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At the beginning of this century, a young German poet returned from a journey to Russia, where he had immersed himself in the spirituality he discovered there. He "received" a series of poems about which he did not speak for a long time - he considered them sacred, and different from anything else he ever had done and ever would do again. This poet saw the coming darkness of the century, and saw the struggle we would have in our relationship to the divine. The poet was Rainer Maria Rilke, and these love poems to God make up his Book of Hours.
About the Author
RAINER MARIA RILKE was born in Prague in 1875 and died in Valmont, Montreux, in 1926. Throughout his life he travelled restlessly around Europe, meeting Tolstoy in Russia (1900), working as ‘secretary’ to Rodin in Paris (1905–6), enjoying some aristocratic hospitality (especially at Castle Duino, near Trieste, as guest of Marie von Thurn und Taxis, between 1910 and 1914), working as a clerk in Austria during the war, but finally settling at the Château de Muzot, Valais, after 1922.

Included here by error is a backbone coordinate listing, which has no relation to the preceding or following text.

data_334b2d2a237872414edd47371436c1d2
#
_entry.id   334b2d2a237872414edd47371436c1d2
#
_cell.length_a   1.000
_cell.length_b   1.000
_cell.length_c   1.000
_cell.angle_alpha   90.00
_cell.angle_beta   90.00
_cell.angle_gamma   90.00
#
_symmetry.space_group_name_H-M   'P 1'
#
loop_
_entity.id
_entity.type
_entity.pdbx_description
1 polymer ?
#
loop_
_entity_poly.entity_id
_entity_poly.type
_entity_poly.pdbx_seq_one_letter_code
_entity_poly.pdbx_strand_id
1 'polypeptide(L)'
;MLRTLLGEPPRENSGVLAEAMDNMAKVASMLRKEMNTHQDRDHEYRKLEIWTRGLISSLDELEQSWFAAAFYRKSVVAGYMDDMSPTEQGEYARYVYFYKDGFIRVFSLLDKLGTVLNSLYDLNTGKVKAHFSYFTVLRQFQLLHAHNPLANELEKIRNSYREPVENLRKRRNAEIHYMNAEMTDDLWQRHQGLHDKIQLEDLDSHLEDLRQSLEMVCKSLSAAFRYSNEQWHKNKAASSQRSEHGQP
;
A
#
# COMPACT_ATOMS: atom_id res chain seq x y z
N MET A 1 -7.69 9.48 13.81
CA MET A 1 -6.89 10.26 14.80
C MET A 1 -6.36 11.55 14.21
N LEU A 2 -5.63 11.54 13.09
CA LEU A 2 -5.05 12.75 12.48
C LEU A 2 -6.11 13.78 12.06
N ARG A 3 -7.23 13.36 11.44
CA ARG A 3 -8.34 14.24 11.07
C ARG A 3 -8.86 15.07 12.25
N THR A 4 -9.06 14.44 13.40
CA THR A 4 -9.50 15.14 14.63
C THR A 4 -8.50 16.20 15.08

The turning-points in his career are the Neue Gedichte (‘New Poems’) of 1907–8, together with the journal-novel of the same period, Die Aufzeichnungen des Malte Laurids Brigge (1910); and Duineser Elegeien and Die Soneete an Orpheus of 1922. His final interest was Paul Valéry whose poems, Charmes, he translated in 1925 and imitated in his own Poèmes français.